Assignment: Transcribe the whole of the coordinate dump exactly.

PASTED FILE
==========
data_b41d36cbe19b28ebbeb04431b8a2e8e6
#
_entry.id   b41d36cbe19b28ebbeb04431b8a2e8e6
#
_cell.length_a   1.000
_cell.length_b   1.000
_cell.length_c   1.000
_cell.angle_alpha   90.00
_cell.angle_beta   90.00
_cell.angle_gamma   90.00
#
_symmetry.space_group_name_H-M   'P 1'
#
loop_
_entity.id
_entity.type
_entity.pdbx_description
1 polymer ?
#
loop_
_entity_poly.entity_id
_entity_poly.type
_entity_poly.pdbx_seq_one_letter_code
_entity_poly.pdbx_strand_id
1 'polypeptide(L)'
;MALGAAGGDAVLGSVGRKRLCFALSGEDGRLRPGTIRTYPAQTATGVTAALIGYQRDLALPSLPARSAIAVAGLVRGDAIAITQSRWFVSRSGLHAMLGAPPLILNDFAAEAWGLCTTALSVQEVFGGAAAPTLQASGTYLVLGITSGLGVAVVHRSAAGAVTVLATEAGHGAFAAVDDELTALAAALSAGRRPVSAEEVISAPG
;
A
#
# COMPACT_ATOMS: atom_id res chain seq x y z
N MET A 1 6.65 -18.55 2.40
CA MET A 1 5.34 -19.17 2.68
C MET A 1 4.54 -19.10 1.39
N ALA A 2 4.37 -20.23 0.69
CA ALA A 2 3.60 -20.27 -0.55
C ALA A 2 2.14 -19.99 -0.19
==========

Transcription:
data_b41d36cbe19b28ebbeb04431b8a2e8e6
#
_entry.id   b41d36cbe19b28ebbeb04431b8a2e8e6
#
_cell.length_a   1.000
_cell.length_b   1.000
_cell.length_c   1.000
_cell.angle_alpha   90.00
_cell.angle_beta   90.00
_cell.angle_gamma   90.00
#
_symmetry.space_group_name_H-M   'P 1'
#
loop_
_entity.id
_entity.type
_entity.pdbx_description
1 polymer ?
#
loop_
_entity_poly.entity_id
_entity_poly.type
_entity_poly.pdbx_seq_one_letter_code
_entity_poly.pdbx_strand_id
1 'polypeptide(L)'
;MALGAAGGDAVLGSVGRKRLCFALSGEDGRLRPGTIRTYPAQTATGVTAALIGYQRDLALPSLPARSAIAVAGLVRGDAIAITQSRWFVSRSGLHAMLGAPPLILNDFAAEAWGLCTTALSVQEVFGGAAAPTLQASGTYLVLGITSGLGVAVVHRSAAGAVTVLATEAGHGAFAAVDDELTALAAALSAGRRPVSAEEVISAPG
;
A
#
# COMPACT_ATOMS: atom_id res chain seq x y z
N MET A 1 6.65 -18.55 2.40
CA MET A 1 5.34 -19.17 2.68
C MET A 1 4.54 -19.10 1.39
N ALA A 2 4.37 -20.23 0.69
CA ALA A 2 3.60 -20.27 -0.55
C ALA A 2 2.14 -19.99 -0.19